Olympic Cougar Project reveals habitat limitations

It’s only taken a few years for the Olympic Cougar Project to develop a picture of how the cougar population is surviving on the Olympic Peninsula, while telling a bigger story about wildlife habitat.

The Lower Elwha Klallam Tribe has led the study since 2018, in partnership with the nonprofit Panthera and five other tribes: Port Gamble S’Klallam, Jamestown S’Klallam, Makah, Quinault and Skokomish. 

Initially, the partners suspected cougars were not moving outside the peninsula.

“For cougars to get onto or off the Olympic Peninsula, they need to cross a huge highway, like I-5, or they need to cross water,” said Kim Sager-Fradkin, Lower Elwha Klallam’s wildlife program manager. “We know cougars have lowered genetic diversity on the peninsula, and that’s becoming a problem potentially for their population. We need more genes and that is very likely the case for other animals, such as deer and elk that are important for tribal subsistence harvests.”

The project is using GPS collars to monitor cougars’ locations, studying their scat for DNA, poking through the remains of kill sites to understand what they eat, and creating a massive motion-sensor camera system to learn how cougars and other animals are using the habitat. The effort has resulted in more than 100 cats being tracked.

More than 500 cameras have been installed across the peninsula, taking thousands of photos of not only cougars, but also deer, elk, bobcats, fishers and bears. The footage helps develop population estimates and statistical modeling for multiple species.

“The photos from the cameras help the tribes set biologically appropriate hunting regulations—to make sure that we have deer and elk for current and future generations,” Sager-Fradkin said.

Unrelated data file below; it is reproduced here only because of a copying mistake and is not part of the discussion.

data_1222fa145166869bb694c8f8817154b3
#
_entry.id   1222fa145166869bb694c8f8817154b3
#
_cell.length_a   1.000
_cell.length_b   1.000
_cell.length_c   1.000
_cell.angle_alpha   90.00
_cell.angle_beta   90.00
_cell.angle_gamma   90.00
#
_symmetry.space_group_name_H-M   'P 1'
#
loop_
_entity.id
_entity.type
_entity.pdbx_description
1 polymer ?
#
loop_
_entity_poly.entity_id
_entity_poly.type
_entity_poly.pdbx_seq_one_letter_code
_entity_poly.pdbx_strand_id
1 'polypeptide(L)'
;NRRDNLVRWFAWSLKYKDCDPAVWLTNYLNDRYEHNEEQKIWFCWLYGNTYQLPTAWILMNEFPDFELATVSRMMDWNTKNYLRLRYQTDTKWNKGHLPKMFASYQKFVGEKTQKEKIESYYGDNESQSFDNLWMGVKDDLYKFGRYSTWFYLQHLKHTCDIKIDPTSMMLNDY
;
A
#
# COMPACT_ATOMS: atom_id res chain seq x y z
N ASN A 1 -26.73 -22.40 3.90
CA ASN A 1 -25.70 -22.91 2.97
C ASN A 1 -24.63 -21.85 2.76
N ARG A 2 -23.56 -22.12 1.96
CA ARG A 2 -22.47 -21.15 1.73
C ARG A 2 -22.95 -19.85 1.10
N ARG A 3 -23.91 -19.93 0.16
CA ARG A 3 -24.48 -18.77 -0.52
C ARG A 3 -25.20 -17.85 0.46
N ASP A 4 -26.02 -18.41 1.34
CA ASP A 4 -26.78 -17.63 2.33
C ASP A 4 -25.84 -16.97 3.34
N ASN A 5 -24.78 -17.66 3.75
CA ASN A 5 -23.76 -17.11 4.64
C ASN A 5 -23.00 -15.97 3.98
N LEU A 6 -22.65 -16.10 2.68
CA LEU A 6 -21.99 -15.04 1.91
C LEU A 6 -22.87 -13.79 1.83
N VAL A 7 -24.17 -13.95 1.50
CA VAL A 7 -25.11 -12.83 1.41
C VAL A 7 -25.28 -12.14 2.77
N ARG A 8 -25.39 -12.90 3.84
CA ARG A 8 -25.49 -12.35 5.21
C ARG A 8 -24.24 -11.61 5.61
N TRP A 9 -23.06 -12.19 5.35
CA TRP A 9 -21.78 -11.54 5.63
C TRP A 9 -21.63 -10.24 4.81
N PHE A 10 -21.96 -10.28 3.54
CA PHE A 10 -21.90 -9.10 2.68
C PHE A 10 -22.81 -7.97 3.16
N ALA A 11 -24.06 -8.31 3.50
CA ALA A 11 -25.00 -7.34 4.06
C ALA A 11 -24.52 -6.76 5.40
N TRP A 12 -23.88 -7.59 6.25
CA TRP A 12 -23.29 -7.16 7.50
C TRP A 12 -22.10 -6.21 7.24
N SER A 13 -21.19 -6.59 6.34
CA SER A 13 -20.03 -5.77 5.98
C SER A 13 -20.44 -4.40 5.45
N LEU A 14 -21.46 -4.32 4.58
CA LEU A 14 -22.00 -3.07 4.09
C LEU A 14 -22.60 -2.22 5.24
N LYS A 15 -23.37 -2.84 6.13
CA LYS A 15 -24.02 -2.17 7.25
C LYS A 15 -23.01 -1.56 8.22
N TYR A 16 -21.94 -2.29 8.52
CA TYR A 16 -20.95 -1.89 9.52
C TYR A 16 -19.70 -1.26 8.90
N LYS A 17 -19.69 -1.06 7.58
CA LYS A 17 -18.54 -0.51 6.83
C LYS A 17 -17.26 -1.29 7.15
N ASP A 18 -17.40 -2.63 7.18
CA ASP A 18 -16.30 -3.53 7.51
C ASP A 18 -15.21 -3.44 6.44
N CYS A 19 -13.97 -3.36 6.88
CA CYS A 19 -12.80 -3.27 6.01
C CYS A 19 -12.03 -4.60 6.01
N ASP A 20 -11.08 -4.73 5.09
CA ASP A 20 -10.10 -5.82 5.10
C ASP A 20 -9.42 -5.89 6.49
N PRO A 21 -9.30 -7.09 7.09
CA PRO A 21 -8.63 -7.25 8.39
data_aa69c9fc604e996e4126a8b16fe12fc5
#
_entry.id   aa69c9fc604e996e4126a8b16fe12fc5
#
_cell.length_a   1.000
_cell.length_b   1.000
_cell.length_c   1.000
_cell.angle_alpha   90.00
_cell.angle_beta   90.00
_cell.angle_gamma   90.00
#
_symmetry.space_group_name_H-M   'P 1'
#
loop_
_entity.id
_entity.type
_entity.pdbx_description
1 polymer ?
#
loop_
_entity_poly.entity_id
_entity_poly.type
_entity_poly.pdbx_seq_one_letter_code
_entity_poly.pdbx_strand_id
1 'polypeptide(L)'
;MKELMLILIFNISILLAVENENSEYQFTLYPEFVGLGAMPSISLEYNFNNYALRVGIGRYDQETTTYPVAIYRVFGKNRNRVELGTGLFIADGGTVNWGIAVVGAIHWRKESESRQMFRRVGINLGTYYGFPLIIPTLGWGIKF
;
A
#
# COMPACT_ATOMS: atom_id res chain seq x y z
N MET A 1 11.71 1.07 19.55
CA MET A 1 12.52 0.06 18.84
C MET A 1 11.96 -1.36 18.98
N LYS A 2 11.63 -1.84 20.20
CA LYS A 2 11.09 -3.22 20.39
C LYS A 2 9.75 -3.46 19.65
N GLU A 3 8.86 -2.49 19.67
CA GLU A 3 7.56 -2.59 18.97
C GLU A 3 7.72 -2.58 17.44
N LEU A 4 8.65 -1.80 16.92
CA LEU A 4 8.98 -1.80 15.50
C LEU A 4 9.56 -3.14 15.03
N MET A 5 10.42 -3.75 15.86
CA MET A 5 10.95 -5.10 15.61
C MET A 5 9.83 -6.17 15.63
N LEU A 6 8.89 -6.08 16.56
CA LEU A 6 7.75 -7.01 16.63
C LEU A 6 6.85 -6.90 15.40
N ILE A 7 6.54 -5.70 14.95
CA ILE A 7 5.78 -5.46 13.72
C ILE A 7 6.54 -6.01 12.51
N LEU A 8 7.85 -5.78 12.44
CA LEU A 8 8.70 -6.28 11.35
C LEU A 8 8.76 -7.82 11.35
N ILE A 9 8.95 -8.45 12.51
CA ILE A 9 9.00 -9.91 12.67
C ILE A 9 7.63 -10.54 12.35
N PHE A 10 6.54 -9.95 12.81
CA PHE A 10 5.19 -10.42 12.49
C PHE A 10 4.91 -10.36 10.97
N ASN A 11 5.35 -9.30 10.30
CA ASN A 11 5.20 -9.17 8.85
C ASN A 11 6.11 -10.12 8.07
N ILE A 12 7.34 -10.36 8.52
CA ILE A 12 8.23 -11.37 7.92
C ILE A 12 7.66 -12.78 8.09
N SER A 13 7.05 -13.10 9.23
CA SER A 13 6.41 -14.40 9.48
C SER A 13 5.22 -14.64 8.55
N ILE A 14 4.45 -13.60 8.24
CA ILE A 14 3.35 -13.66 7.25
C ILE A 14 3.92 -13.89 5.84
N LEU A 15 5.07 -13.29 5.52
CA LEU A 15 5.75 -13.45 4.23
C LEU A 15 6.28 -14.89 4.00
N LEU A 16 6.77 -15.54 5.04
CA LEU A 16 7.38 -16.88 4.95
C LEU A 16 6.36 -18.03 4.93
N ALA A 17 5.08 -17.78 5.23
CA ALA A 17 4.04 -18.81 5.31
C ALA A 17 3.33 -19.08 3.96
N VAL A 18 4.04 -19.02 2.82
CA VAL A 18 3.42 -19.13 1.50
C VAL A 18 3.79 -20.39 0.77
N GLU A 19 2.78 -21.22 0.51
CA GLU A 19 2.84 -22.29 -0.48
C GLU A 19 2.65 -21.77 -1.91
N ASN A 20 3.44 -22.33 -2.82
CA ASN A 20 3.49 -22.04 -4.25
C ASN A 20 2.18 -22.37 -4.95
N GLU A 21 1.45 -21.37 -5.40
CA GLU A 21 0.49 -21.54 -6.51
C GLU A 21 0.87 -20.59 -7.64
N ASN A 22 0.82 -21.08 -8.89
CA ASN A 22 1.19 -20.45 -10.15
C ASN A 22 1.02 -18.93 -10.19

The GPS collars, which send out a location hourly and have batteries that can last several months, show how cougars move around the region. One collared cat was seen doing a loop of the peninsula between February 2022 and January 2023. Another was seen trying to leave his mother and find his own habitat, Sager-Fradkin said. 

That cougar’s tracks showed he was bumping into Seattle and Olympia and hitting the highways but backing off, “because he finds he can’t get through any of these human-dominated environments,” Sager-Fradkin said. He was seen getting all the way to the Columbia River and trying I-5 again but didn’t cross.

 “This is the kind of data that will help us, ultimately,” Sager-Fradkin said. “We hope we can show the big picture of wildlife on the Olympic Peninsula by demonstrating that we need connectivity.”

Habitat connectivity enables animals to move freely from one place to another, which diversifies the gene pool. As the I-5 corridor continues to expand, and as people move to the area and build homes, connectivity becomes more severed, she said, negatively affecting wildlife.

“Cougars are helping us because we can see with the data how they’re moving, where they’re moving, and what forest paths they are taking,” she said. “Because whatever forest paths they are taking, other animals can take as well.”

 Story by Tiffany Royal. Cougars living on the Olympic Peninsula are photographed as part of the Olympic Cougar Project. Provided by Mark Elbroch (top) and Sebastian Kennerknecht (inset)